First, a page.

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      Memorial Traces as Tropes of Postcolonial Hauntings in Robert Lalonde’s Sept Lacs plus au Nord and Nina Bouraoui’s Mes mauvaises pensées

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          Abstract

          This article is a comparative analysis of the language of memory in two auto-fictional narratives by two postcolonial francophone authors of mixed background, belonging to the area of Québec (Robert Lalonde) and Algeria (Nina Bouraoui). It will be argued that both authors seek to deconstruct the binary relationship of the spaces and identities they each belong to (white-Amerindian for Robert Lalonde vs. Franco-Algerian for Nina Bouraoui) through a specific poetics of writing or language of memory. At the same time, they each return cyclically in their writing to the postcolonial spaces, memories and histories of their respective non-Western cultures, as if ‘haunted’ by these spaces. Using the method of close textual reading in a comparative postcolonial francophone context, the article aims to show how the language of memory is deployed in the two narratives chosen. It demonstrates that both authors use the figure of the memorial trace as a trope of haunting in order to construct that language. It concludes that the figures of memory identified in the two texts analyzed give rise to a series of ‘postcolonial hauntings’ producing a postcolonial discourse of ambiguity rather than resistance.

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          Most cited references 28

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          Postcolonial Haunting: Anxiety, Affect, and the Situated Encounter

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            L’Autochtone dans Le Dernier Été des Indiens de Robert Lalonde: ou comment passer de la grande à la petite noirceur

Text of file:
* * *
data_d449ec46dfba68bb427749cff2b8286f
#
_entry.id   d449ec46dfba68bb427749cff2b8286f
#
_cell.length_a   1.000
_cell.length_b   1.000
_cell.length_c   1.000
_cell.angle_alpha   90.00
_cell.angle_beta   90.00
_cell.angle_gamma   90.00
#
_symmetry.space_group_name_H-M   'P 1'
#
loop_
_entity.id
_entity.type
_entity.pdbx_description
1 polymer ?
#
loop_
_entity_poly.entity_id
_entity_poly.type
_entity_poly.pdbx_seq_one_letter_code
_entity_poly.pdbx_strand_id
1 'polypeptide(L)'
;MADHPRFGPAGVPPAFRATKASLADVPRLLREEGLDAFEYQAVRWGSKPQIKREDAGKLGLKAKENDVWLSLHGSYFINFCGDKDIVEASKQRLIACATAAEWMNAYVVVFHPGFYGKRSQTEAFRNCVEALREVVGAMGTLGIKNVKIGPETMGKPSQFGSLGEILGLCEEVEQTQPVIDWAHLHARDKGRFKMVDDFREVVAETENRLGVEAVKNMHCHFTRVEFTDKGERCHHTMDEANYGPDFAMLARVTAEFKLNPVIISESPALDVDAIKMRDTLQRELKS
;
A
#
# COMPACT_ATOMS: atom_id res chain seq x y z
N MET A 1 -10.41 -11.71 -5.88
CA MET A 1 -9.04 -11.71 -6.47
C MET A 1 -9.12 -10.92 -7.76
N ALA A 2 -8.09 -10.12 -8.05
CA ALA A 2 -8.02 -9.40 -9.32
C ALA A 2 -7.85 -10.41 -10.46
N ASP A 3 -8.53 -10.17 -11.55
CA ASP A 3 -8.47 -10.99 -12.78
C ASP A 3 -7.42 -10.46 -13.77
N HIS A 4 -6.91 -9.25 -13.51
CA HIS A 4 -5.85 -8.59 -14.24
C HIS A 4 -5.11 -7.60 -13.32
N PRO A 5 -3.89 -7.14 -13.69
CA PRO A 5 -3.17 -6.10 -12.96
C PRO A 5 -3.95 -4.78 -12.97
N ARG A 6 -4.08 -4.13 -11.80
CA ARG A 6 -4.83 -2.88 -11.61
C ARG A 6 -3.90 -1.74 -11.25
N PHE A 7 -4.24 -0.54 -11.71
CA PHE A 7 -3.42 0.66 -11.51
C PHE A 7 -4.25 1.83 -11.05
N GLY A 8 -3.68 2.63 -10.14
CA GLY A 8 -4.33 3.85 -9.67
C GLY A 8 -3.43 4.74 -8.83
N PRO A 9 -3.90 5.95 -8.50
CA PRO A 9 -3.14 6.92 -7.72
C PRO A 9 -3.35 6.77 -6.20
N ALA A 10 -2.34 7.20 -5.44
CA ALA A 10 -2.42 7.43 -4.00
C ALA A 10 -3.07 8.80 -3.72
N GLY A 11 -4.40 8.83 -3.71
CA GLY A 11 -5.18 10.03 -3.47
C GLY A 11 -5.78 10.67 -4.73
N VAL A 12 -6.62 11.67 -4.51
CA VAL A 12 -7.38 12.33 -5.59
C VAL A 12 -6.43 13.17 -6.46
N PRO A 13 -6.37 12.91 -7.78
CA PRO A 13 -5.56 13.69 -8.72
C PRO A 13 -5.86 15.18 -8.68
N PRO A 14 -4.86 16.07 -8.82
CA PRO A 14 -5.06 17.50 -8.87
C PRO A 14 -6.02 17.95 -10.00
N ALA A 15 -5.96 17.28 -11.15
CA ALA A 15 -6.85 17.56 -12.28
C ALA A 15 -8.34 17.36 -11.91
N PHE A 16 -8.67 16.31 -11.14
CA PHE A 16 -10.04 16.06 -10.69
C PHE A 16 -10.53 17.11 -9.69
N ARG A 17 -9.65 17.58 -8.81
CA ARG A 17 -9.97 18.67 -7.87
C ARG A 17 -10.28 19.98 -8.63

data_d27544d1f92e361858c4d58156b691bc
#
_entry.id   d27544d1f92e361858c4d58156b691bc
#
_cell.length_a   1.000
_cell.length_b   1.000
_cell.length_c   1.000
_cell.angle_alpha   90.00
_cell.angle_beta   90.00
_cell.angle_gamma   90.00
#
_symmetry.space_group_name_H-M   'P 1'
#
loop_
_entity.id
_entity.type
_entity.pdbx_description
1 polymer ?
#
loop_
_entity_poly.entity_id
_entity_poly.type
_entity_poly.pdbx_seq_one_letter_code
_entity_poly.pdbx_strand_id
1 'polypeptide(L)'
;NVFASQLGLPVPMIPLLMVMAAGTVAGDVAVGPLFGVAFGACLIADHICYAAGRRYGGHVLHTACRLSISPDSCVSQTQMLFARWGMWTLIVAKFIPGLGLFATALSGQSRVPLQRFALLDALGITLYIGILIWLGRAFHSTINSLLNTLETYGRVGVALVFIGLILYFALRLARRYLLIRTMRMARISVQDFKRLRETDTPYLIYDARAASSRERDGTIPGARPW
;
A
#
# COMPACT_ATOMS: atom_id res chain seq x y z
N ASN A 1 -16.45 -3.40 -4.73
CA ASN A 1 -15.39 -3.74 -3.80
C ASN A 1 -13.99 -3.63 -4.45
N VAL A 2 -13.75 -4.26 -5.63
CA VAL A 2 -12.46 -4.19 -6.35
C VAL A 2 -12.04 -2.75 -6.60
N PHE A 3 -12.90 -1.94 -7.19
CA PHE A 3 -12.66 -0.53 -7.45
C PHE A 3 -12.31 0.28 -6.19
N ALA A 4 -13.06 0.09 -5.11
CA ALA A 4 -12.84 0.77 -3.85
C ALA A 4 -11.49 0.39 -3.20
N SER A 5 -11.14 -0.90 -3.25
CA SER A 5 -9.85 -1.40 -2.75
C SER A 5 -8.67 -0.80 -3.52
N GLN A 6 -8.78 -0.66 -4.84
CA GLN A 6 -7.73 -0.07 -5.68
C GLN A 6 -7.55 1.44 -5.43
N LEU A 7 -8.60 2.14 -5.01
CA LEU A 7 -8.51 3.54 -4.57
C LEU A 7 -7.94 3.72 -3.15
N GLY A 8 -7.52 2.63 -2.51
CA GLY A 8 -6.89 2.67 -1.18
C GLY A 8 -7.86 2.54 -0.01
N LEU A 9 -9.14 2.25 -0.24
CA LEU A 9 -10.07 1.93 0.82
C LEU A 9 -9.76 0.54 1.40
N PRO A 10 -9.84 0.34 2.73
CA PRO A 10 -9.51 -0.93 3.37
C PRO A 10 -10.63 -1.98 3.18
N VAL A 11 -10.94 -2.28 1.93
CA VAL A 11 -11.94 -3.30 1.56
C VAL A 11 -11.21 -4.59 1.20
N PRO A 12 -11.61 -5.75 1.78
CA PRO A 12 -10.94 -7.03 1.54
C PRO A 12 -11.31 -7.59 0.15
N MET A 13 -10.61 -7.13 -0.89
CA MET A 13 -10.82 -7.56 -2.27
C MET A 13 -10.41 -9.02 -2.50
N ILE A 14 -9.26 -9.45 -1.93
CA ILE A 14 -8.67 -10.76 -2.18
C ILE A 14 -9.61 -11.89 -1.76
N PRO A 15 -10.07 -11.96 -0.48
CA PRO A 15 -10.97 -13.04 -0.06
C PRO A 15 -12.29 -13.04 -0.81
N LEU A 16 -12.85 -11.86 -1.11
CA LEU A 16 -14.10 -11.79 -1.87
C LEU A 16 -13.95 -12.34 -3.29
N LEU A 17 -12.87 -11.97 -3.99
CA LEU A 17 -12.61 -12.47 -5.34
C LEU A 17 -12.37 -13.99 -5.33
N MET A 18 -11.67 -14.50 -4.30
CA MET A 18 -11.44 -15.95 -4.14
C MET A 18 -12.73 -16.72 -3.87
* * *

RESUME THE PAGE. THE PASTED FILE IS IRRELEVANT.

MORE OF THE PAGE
Sandra Hobbs (2010)
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              Garçon manqué

               Nina Bouraoui (2000)
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                Author and article information

                Journal
                Ljcs
                London Journal of Canadian Studies
                London Journal of Canadian Studies
                UCL Press
                0267-2200
                2397-0928
                14 November 2018
                14 November 2018
                : 33
                : 1
                : 94-110 (pp. 94-110)
                Affiliations
                [ 1 ]Queen Mary University of London, UK
                Author notes
                Article
                10.14324/111.444.ljcs.2018v33.007
                Copyright © 2018 The Author(s).

                This is an Open Access article distributed under the terms of the Creative Commons Attribution License (CC-BY) 4.0 https://creativecommons.org/licenses/by/4.0/, which permits unrestricted use, distribution and reproduction in any medium, provided the original author and source are credited.

                Page count
                References: 27, Pages: 17

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                London Journal of Canadian Studies
                Volume 33, Issue 1

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